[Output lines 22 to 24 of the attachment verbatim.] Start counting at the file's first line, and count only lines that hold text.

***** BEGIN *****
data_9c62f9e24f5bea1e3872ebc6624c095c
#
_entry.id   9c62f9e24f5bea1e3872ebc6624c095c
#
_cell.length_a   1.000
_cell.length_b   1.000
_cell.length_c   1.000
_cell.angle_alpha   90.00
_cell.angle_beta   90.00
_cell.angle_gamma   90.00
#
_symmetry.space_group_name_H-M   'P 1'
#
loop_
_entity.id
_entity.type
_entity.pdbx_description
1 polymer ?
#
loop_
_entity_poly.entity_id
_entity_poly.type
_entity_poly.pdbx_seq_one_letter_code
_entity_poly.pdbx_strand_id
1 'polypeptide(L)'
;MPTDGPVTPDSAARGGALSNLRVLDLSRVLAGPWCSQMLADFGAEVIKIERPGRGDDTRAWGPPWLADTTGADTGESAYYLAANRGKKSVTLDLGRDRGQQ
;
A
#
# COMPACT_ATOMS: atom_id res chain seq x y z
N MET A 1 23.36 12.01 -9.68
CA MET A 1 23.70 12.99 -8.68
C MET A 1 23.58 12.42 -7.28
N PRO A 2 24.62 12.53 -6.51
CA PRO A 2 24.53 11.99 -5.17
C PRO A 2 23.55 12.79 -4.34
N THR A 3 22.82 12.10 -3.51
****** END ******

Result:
_entity_poly.type
_entity_poly.pdbx_seq_one_letter_code
_entity_poly.pdbx_strand_id